TN: Yeah, I really honestly don’t care if we’re in a recession or not. If two quarters is the rule of thumb, then we’re in a recession. And we’ve been in a recession since Q1. So it’s really just a matter of labeling.

I think the difficulty is, as you say, what’s the impact on, say, business growth, job growth, spending growth? And we’re seeing that the job market has remained pretty strong, spending growth has remained pretty strong. And the concern is, will that stop? When will that stop? And I think we have seen things slow down, at least in terms of economic growth, but a lot of that has been around government spending as well.

So things will likely become dramatically slower in 2023 if the Republicans take over the US. House of Representatives, which controls the budget. So if Republicans take over the House, they will put a stop on a lot of the spending bills that the Biden administration continues to want to pass, and they’ll be more budget conscious. So government spending may not necessarily decline, but the pace of the rise will stop. And so government spending has been what’s been keeping, say, GDP and other things moving, but that will likely stop if Republicans take over Congress.

BFM: Okay, but what about the Fed, the actions of the Fed? Because so far it seems like markets are looking to them for engineering a soft landing in the US. Do you think they’ll succeed, though, or are we going to look at the politicians for doing so?

TN: It all depends. Well, not all. A lot of it depends on the Fed’s actions this month, in September. So if the Fed slows the pace of rate rises, let’s say to 50 basis points instead of 75, they’re signaling that they’re willing to slow down a bit with the destination remaining 4%.

So if the Fed were to come and say, a 25 basis point rise, then that would be a real signal that, yes, they’re definitely committed to getting to four, but they’re willing to slow down to get us to four by, say, Q1, maybe late Q1 of ’23. And I think that would be a signal to equity investors that the Fed understands and they’re okay if some of these valuations continue to be stretched.

If we see a 25 basis point rise, which I don’t think anybody is really calling for in September, then that would be a real kind of green light from the Fed. I think we’re likely to see 50. 75 is also likely, but I think 50 is slightly more likely. So we’ll likely see 50 and then a few 25s. And that’ll get us to four in, I think, December or January. And at that point, the Fed is just going to reassess and figure out kind of which strategy to pick after that.

BFM: So is it too optimistic to say that maybe we might have a year-end rally for US. Markets? What do you think?

TN: It’s possible. I wouldn’t necessarily count on it. Again, I think the upside is capped for a period because of the uncertainty of the Fed, at least until we have clarity on the September signaling. So if they do raise 75 in September, then that likely means we have a couple of 25 rises in October, November, something like that. But it doesn’t necessarily mean they’re going to stop. All it means is that they’re going to reassess and the beatings will continue effectively.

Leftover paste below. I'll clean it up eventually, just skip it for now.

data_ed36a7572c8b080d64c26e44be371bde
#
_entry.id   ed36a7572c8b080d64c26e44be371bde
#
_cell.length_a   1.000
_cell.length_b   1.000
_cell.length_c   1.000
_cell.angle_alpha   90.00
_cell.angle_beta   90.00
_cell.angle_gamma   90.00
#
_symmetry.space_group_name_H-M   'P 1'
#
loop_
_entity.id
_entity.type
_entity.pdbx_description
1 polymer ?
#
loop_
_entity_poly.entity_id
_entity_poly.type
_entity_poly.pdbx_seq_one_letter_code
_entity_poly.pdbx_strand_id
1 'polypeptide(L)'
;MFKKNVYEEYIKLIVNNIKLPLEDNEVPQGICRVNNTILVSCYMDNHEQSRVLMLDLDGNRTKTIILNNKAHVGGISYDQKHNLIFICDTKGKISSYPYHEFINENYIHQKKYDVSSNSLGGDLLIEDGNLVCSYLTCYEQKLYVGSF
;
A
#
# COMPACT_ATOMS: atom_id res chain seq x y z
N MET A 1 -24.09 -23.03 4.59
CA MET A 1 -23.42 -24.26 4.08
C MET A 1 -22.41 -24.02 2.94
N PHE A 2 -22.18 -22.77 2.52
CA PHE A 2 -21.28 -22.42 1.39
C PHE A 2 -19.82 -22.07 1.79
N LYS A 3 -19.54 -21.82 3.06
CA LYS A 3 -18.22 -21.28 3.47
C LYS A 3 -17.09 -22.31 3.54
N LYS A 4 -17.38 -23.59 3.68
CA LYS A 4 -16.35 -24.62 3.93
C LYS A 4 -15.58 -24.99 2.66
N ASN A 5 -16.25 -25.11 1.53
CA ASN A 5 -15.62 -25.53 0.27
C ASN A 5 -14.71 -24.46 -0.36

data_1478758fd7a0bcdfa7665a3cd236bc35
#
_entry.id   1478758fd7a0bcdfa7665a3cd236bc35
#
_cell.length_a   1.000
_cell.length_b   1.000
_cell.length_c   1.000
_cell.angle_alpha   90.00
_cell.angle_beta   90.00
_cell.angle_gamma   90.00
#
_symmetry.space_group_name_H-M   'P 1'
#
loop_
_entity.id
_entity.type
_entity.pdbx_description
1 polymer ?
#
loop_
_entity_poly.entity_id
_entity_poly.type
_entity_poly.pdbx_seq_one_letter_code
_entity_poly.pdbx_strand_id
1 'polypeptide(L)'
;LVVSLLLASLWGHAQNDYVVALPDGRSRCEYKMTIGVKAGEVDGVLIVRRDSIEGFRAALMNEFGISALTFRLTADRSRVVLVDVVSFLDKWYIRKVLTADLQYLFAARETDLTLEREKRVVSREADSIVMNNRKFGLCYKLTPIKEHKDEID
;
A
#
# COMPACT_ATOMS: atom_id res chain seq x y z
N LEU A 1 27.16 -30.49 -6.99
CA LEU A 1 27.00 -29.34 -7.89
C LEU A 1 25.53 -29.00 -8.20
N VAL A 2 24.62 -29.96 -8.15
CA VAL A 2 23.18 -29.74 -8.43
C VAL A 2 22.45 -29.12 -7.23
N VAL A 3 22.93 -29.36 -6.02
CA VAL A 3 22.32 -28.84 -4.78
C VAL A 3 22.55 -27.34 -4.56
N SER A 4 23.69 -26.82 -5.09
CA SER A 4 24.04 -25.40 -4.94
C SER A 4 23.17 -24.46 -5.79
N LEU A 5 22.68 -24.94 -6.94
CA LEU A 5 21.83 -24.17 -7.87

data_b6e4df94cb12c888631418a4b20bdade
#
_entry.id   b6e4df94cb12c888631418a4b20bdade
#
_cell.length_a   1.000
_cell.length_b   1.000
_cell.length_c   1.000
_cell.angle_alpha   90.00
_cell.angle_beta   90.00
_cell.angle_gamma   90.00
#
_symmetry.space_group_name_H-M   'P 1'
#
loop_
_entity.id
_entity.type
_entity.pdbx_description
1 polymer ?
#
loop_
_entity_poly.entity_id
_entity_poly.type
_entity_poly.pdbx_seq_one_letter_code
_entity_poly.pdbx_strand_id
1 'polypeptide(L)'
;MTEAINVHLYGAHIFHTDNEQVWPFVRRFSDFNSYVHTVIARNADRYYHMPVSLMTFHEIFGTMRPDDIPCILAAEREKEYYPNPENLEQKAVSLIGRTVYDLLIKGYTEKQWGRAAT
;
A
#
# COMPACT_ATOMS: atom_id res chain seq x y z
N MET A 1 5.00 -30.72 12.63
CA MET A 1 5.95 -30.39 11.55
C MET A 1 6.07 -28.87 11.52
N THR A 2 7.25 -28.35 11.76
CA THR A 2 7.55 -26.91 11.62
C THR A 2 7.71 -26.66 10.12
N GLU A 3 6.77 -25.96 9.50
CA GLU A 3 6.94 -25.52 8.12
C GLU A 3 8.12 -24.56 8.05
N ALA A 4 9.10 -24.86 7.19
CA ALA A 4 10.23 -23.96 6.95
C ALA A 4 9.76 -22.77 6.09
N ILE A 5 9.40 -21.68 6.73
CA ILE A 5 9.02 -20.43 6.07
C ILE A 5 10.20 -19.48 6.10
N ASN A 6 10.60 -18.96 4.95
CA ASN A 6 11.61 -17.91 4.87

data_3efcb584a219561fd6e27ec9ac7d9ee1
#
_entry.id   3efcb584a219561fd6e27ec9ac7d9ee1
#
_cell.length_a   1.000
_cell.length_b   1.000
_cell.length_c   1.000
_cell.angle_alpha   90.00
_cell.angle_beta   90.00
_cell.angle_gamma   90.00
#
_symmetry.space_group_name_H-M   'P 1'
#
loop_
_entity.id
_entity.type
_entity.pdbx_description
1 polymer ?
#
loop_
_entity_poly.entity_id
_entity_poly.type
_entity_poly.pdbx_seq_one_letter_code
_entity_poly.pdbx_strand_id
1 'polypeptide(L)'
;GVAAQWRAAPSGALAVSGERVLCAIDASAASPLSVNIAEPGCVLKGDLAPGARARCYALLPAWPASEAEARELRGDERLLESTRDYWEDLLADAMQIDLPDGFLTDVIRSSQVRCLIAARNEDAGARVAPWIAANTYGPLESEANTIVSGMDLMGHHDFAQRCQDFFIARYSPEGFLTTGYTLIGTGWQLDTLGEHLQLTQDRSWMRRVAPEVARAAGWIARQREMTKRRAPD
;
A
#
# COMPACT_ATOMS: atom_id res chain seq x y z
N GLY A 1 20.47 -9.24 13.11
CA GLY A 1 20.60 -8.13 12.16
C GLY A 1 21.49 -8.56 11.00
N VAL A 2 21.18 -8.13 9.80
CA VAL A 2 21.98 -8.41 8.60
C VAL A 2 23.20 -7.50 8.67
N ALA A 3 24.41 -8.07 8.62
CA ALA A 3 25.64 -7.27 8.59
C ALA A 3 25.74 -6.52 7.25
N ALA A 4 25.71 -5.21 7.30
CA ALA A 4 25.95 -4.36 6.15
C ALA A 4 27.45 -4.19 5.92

BFM: What about oil, though? It’s now $89 a barrel for WTI. Why have prices come under pressure so much?

TN: Well, the Saudis came out with a statement last week around the gap between the paper value of oil and the physical market. And they have been talking about cutting their output because of the difference, the broad difference between the physical market and the paper market. And so I think when we see falls like this, it just convicts the Saudis more. Unless there’s political pressure put on them, it just convicts them more to cut their output.

The Saudis, the Emiratis and others have come together and said we’re likely going to slower output. Part of this is also putting pressure on the Iran deal, assuming that there’s more capacity from Iran. So if exports from Iran are normalized, then that could put downside pressure on the price. So the Saudis are just trying to keep the price up.

Within that context, we also have to look at the Strategic Petroleum Reserve releases in the US. So that will end in October unless they slow down the pace of the SPR release, but that effectively cuts off supply to the market. And so when the SPR release ends and if the Saudis cut their output, we could have a spike in crude prices, say in Q4.

That’s kind of what we’re expecting is for crude prices to rise into the end of the year. The US midterm elections will be passed as Saudis will likely cut their output. Other OPEC countries will likely cut their output. And the US SPR release will be done. Unless the Russia-Ukraine war ends, which would put crude in the open market, we do expect to see crude price rises towards the end of the year.

BFM: All right, thank you for your time. That was Tony Nash, CEO of Complete Intelligence, telling us that we can expect Brent crude prices to actually perhaps go up for the last quarter of the year as there are more output cuts despite some of the demand destruction we are seeing because of the global economic slowdown.